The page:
Two days before Christmas in 1971, a group of journalists from The Straits Times, including Clement Mesenas, chairman of the Singapore National Union of Journalists (SNUJ), banded together to organise a strike that saw 2,000 employees taking part.
They were upset with their low pay and lack of opportunities for job advancement. There was also discontent with the British management which seemed out of touch with the reporters and the working class.
In 1971, the Employment Act was already in place in Singapore, so going on strike was no easy feat, but the journalists had the unspoken nod of support from then-Labour Minister Ong Pang Boon.
Mesenas’s book, ‘The Last Great Strike’, which was launched at The Arts House yesterday evening, is his personal account of how he and his friends managed to shut down The Straits Times for eight days.
Offering political insight, priceless anecdotes and an account of the strike that has seldom been told, the book also gives a rare glimpse into old-school journalism, when the editor was once Wee Kim Wee, who later became Singapore’s fourth President.
Here, Mesenas answers some questions. (Quotes edited for length.)
Q. What prompted you to write the book?
A. Quite simply, it was a story that needed to be told. And at my age, the longer I put it off, the more difficult it might become. As it was, I struggled to put events in the proper chronological sequence and hopefully, with factual accuracy.
But friends, who also saw the need to tell this story, helped prod this capricious memory of mine to flesh out the details.
I hope they enjoyed the experience – and the debate over endless cups of coffee – to help me write this book. It is the collective effort of friends like Victor Ng, Yeo Toon Joo, Gerry de Silva, Jeffrey Low and, last but not least, Peter Lim.
Q. What drove the journalists to go on strike then?
A. When one is driven into a corner, one has no choice but to turn round and fight back – like a covering dog – fangs bared and snarling. I say this with tongue in cheek.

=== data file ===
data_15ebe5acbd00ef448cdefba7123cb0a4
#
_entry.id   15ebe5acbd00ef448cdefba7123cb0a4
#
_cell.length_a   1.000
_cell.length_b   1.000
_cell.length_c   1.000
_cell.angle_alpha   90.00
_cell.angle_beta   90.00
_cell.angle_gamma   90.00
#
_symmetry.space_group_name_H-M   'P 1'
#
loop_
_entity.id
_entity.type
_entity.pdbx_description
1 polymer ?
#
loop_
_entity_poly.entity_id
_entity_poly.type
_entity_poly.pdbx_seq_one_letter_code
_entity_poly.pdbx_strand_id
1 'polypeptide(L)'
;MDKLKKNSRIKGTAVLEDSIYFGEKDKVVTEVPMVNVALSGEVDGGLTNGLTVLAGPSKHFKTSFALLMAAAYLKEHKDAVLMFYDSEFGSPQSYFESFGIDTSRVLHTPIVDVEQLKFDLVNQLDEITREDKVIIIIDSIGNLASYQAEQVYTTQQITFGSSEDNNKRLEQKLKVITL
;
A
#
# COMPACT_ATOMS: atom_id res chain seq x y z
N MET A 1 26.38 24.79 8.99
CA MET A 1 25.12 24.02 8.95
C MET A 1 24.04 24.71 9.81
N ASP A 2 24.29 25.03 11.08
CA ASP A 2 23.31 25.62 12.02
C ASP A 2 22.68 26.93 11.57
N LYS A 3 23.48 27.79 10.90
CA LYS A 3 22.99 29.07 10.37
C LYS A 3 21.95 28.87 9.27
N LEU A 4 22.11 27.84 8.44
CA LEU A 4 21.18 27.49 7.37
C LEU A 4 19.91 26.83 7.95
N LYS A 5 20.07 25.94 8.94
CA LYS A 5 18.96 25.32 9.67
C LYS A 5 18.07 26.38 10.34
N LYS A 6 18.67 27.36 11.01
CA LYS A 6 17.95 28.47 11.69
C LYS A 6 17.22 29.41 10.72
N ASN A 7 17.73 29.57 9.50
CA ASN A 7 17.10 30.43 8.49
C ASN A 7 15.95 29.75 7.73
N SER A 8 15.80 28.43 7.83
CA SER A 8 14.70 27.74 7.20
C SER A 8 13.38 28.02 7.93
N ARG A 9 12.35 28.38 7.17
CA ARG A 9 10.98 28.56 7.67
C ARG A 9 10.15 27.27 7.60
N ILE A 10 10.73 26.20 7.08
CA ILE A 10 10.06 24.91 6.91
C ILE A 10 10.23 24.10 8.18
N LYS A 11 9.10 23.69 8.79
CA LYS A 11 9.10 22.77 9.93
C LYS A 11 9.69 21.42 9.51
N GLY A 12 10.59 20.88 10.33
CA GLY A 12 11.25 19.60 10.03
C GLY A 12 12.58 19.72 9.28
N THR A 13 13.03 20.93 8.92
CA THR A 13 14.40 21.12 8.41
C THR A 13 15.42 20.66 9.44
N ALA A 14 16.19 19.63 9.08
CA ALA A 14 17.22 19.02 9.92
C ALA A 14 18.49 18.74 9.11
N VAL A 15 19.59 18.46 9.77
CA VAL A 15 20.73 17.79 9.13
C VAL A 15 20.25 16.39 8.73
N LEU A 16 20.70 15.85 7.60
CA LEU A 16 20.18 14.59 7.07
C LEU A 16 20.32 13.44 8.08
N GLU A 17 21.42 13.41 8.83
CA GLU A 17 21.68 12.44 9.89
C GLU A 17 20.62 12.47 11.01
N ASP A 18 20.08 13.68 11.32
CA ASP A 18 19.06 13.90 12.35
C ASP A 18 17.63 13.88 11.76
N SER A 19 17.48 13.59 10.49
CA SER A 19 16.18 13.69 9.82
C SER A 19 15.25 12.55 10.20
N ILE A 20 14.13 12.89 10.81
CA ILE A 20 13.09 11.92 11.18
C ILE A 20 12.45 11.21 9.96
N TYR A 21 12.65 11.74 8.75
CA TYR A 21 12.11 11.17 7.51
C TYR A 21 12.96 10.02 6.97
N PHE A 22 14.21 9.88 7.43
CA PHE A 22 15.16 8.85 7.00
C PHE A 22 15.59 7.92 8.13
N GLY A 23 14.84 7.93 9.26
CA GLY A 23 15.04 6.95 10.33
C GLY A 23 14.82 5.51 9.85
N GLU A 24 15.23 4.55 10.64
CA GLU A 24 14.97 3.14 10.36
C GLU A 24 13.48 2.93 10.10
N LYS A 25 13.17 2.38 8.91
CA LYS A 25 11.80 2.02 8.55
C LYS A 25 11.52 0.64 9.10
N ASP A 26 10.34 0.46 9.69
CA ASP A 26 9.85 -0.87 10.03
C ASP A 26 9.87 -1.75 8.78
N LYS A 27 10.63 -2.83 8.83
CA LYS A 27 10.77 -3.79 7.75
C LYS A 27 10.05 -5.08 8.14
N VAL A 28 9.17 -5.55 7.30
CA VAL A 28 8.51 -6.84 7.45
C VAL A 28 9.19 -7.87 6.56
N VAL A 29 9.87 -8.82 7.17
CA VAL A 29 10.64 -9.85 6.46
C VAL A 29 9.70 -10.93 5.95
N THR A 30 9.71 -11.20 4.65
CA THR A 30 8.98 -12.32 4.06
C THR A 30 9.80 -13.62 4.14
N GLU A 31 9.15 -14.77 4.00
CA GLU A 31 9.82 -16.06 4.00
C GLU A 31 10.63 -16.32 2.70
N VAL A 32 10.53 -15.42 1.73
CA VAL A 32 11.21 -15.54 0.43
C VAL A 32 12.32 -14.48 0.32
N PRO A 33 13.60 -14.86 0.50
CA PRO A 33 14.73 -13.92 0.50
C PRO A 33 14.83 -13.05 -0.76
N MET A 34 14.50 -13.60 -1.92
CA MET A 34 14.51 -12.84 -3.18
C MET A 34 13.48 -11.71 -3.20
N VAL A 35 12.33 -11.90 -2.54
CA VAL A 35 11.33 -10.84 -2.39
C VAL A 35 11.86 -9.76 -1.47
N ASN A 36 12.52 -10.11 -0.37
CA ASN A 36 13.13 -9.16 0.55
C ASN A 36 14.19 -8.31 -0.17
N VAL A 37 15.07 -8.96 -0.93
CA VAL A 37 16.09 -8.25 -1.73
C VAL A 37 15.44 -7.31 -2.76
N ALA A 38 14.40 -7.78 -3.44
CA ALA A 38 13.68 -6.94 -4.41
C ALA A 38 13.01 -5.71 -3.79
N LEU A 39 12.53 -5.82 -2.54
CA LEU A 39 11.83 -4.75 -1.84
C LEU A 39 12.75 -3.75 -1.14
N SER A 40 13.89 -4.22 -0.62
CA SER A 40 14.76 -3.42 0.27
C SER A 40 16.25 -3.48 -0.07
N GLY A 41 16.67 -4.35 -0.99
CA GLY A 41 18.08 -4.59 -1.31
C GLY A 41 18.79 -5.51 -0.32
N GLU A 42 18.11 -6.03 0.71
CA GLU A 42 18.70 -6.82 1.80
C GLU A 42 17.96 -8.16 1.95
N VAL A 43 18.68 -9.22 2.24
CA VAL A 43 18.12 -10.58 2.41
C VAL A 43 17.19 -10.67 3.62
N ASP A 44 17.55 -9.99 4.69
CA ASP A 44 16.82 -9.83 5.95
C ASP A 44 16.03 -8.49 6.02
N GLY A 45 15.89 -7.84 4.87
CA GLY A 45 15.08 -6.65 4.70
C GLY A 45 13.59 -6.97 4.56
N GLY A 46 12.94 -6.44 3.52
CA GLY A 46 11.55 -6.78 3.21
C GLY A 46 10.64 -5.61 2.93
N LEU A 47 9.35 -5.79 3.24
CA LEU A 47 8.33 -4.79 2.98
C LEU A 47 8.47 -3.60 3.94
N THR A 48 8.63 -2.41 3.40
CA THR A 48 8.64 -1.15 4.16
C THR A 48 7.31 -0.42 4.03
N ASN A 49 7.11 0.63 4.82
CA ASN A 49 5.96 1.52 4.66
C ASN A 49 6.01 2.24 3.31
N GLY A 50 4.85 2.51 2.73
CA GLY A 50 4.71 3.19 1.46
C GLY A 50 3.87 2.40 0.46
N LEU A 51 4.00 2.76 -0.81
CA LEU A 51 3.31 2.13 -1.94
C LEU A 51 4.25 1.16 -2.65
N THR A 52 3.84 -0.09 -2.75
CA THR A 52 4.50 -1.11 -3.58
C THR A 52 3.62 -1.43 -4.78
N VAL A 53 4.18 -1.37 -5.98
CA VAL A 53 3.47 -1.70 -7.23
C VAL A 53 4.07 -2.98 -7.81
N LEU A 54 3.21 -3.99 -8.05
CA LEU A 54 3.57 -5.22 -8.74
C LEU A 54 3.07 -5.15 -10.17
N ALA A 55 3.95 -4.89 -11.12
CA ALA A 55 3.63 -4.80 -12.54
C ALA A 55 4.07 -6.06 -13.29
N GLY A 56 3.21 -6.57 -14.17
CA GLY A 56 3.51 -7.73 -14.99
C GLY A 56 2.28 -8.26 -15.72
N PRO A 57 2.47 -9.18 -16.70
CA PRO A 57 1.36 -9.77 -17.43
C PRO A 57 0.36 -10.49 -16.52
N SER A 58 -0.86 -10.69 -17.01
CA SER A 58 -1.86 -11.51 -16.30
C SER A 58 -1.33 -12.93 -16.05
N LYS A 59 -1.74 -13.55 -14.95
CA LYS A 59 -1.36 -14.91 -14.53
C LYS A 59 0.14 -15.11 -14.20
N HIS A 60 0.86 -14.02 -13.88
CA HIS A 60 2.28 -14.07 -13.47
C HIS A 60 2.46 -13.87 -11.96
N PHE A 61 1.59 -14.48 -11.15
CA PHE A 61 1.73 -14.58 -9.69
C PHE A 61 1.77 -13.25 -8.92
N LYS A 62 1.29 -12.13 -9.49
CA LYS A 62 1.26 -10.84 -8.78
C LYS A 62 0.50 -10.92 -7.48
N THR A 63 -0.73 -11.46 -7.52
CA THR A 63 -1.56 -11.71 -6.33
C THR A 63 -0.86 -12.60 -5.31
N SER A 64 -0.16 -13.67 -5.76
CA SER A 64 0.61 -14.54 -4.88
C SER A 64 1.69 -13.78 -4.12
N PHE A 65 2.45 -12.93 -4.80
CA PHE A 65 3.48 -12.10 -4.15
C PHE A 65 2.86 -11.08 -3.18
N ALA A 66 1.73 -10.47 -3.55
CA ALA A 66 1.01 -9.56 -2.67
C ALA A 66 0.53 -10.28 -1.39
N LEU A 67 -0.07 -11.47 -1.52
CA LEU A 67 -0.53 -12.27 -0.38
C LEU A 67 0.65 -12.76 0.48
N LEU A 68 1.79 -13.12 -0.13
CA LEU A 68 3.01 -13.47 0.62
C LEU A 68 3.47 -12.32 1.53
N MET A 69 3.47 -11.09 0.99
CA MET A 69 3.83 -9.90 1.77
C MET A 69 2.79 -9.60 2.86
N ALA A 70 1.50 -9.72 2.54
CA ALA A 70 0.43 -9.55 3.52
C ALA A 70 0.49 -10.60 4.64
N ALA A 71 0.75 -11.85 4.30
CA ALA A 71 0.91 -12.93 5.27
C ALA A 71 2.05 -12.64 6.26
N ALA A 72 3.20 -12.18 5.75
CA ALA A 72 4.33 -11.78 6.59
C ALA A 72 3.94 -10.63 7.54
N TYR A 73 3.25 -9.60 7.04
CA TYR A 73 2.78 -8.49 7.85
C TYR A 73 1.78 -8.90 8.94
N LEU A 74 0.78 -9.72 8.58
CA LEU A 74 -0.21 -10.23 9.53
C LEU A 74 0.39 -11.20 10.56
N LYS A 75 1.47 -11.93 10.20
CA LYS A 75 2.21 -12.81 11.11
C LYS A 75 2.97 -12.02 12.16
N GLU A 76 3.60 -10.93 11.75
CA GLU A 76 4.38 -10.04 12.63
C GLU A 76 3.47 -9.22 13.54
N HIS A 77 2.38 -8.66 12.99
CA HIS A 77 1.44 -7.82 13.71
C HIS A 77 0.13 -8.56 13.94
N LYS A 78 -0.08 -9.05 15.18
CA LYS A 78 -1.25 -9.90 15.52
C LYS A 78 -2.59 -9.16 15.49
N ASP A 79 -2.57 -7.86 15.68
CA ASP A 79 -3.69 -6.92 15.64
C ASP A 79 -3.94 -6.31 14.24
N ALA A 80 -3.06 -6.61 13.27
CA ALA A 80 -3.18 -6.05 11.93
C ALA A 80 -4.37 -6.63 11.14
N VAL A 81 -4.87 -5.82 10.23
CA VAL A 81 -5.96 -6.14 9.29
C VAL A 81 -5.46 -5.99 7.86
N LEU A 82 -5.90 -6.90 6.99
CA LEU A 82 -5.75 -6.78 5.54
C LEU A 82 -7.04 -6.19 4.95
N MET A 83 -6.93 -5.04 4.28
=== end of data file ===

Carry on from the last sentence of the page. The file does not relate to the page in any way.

But journalists in the ’60s and ’70s were rather a downtrodden lot, drawing poor wages and working long hours to get a newspaper out. The Straits Times has always been a profitable enterprise and journalists felt they were not being fairly compensated for their efforts in helping the company make its profits.
The vendors who delivered the newspapers were treated better, we felt. They got an annual dinner hosted by the big boss himself. The printers, another downtrodden lot, felt they were no better than indentured workers. But when they got a higher bonus quantum than the journalists in 1971, it was the straw that broke the camel’s back.
In those days, the right to strike was seen as the last resort on the part of aggrieved workers.
Workers from The Straits Times stood in the blazing sun as they began an eight-day strike on 23 December 1971 (Photo: Marshall Cavendish)
Q. There was talk the authorities made use of the SNUJ to control the paper and the media. Can you tell us more?
A. In the early ’70s, the media in Singapore was starting to shed its colonial hangover and striving to project Singapore as a newly developing country and a good place of investment for multinational corporations.
Some wise folk today say the Government saw an opportunity to hasten the process of instituting developmental journalism by helping the journalists mount a strike that in turn would hasten the dismantling of the colonial infrastructure in The Straits Times. Who knows? The journalists, including me, never had such thoughts during the strike, only the need to strive for justice and a better deal.